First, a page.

This is a brief statement of positions defended more fully in my book Mind and Cosmos: Why the Materialist Neo-Darwinian Conception of Nature Is Almost Certainly False, which was published by Oxford University Press last year. Since then the book has attracted a good deal of critical attention, which is not surprising, given the entrenchment of the world view that it attacks. It seemed useful to offer a short summary of the central argument ...
Read the rest here.

Friday, August 16, 2013

Does Common Core lower the standards for some states?

The Common Core Standards, just the most recent attempt by the public schools to look like they are improving things when they're really not, are facing an increasingly hostile public. Here's Charles Chieppo and Jamie Gass at the Hechinger Report:
The bloom is surely off the rose of Common Core, the new English and math standards pushed by Washington, D.C. education trade organizations and the Obama administration. In the last few months, a number of states have paused or de-funded implementation of the standards; others have pulled out of the consortia developing tests tied to them. In a recent Boston Globe op-ed marking the 20th anniversary of the Massachusetts education reform law that triggered dramatic improvements in the performance of Bay State students, Tom Birmingham, one of the law’s principal authors, wrote: “the political vectors will all tend to push the new standards to a race to the middle … In implementing the Common Core, there will be natural pressure to set the national standards at levels that are realistically achievable by students in all states. This marks a retreat from Massachusetts’ current high standards.” 
...  Most high-performing states also had rigorous standards prior to Common Core. For them, the new standards represent a significant step down from the academic rigor that was the foundation of their success.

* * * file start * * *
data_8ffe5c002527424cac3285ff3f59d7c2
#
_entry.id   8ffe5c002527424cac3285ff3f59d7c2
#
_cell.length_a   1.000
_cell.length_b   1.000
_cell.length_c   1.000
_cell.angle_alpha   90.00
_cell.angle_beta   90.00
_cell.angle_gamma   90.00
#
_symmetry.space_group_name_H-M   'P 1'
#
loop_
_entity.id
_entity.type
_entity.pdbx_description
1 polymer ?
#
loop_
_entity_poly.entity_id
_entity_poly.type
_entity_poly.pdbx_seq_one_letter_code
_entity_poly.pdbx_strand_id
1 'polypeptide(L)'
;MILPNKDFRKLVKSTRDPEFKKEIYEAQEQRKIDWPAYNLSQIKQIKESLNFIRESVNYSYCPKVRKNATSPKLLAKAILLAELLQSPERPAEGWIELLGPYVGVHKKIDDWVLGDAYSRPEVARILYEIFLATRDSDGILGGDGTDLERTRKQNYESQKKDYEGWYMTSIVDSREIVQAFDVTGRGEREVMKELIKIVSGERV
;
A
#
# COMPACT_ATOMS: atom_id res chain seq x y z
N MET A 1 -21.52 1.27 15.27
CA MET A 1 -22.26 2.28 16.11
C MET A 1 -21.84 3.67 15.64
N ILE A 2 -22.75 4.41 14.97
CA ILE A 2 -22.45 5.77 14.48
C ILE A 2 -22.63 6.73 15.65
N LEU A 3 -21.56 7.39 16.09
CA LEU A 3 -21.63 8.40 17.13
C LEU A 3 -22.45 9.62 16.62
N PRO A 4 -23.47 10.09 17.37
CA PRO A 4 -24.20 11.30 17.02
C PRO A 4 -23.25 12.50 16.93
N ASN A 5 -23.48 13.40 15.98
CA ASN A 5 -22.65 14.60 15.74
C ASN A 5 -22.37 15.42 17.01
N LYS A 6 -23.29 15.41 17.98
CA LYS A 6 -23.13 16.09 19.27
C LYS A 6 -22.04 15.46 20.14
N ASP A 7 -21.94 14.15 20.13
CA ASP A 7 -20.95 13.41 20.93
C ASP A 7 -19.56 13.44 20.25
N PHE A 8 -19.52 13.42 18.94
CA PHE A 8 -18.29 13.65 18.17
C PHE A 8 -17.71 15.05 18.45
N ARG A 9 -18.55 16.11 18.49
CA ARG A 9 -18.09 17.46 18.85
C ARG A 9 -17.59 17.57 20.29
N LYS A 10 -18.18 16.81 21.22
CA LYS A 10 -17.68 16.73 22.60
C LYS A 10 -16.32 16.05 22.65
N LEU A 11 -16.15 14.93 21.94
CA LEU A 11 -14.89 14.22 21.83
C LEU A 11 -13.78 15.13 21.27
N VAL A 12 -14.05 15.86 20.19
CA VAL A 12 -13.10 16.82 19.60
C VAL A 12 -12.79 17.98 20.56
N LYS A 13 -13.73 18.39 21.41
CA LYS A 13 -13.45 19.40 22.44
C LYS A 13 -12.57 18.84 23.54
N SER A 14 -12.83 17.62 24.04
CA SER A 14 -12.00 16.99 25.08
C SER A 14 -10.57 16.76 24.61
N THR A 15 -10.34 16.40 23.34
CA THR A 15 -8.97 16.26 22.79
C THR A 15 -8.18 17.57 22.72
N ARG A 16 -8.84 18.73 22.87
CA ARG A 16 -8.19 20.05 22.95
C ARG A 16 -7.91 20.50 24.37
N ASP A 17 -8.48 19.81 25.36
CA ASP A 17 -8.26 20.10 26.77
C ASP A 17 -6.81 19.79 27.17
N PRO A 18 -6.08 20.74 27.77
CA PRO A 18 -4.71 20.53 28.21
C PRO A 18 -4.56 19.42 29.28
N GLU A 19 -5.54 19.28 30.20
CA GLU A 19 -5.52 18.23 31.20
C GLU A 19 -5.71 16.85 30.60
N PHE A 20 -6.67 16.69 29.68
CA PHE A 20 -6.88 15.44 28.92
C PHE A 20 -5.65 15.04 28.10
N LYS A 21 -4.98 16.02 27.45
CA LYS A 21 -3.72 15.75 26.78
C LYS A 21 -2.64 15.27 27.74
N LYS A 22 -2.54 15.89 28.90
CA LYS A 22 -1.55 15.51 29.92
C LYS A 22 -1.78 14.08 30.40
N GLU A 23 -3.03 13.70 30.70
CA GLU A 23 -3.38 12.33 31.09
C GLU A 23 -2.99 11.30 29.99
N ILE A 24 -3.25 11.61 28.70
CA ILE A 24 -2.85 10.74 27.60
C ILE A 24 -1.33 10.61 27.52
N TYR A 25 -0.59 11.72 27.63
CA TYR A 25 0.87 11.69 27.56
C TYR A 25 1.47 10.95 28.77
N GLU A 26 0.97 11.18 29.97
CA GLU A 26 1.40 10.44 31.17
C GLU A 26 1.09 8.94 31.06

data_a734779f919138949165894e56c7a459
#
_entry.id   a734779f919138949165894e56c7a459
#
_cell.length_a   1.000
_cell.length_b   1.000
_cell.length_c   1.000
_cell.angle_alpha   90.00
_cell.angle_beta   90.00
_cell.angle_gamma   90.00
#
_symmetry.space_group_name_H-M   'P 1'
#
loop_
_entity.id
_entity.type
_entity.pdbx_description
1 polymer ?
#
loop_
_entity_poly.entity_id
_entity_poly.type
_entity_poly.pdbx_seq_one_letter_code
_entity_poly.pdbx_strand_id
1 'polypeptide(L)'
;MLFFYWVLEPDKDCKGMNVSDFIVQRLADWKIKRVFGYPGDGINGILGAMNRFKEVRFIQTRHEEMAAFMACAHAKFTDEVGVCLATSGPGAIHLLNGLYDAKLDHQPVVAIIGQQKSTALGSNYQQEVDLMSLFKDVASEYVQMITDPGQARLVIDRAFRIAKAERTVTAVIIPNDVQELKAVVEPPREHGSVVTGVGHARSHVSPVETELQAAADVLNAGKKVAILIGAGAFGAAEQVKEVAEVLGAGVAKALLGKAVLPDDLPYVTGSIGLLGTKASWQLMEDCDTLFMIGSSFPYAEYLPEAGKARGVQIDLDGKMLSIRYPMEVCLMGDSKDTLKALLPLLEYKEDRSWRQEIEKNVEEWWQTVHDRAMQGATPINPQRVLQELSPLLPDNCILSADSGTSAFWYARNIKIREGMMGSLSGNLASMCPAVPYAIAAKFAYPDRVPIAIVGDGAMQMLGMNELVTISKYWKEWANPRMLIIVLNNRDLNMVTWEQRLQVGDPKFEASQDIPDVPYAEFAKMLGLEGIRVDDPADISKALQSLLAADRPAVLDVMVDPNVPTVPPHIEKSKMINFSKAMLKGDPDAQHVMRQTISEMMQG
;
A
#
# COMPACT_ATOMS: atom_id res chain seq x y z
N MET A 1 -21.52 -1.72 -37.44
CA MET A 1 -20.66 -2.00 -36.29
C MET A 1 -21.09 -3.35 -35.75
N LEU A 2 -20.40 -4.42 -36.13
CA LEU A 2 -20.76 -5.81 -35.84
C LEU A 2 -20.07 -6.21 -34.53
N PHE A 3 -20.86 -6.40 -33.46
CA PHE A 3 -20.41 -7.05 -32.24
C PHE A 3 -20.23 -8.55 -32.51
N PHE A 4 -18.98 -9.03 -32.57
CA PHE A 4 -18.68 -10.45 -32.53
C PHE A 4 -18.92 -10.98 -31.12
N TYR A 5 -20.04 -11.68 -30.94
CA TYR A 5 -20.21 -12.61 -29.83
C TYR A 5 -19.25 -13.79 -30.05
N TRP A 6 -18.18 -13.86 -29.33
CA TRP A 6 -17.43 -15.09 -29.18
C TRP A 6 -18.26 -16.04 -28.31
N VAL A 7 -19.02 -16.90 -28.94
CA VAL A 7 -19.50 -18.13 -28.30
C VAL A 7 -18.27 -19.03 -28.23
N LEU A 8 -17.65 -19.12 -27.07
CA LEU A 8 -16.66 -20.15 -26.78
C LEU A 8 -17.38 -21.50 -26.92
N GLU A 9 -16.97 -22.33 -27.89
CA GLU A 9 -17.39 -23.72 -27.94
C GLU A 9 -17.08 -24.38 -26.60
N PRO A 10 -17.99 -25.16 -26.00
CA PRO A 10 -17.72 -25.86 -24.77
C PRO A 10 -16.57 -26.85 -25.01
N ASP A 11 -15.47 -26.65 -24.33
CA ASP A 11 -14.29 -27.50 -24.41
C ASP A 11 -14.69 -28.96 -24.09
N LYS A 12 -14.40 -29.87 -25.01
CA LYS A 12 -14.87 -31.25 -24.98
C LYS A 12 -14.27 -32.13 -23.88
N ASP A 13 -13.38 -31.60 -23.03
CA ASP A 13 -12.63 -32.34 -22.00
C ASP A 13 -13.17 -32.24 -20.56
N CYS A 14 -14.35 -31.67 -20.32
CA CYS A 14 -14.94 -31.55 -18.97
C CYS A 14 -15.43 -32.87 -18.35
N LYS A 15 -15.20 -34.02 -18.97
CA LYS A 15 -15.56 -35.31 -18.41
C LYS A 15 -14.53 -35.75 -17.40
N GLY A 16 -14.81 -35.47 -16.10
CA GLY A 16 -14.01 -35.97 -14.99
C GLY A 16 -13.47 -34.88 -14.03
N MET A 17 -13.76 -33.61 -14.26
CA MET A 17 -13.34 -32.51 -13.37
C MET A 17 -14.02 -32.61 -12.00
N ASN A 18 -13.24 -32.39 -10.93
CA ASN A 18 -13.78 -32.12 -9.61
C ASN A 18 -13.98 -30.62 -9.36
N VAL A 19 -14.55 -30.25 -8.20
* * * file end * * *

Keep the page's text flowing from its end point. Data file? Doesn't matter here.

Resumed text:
Compared to Massachusetts’ previous standards, Common Core reduces the amount of classic literature, poetry and drama taught in English classes by 60 percent. Goodbye Charles Dickens, Arthur Conan Doyle, Mark Twain and Edith Wharton.
Read the rest here.

HT: The American Conservative.

Thursday, August 15, 2013

Homily for the Solemnity of the Assumption of the Blessed Virgin Mary

Our priest, Father Noel Zamora, is one of the best (perhaps, the best) homilists I have ever heard. Today's Homily for the Solemnity of the Assumption of the Blessed Virgin Mary was great even by his standards:
Rapunzel has her long golden hair, Snow her white skin and name. Aurora is a beauty both awake and asleep. Yet, none of them can compare with Mary, the woman clothed with the sun, whose feet are shod with the moon, whose head is crowned with stars (cf. Rev. 12:1). She alone is blessed among women; her alone all generations call blessed (cf. Lk. 1:42, 48).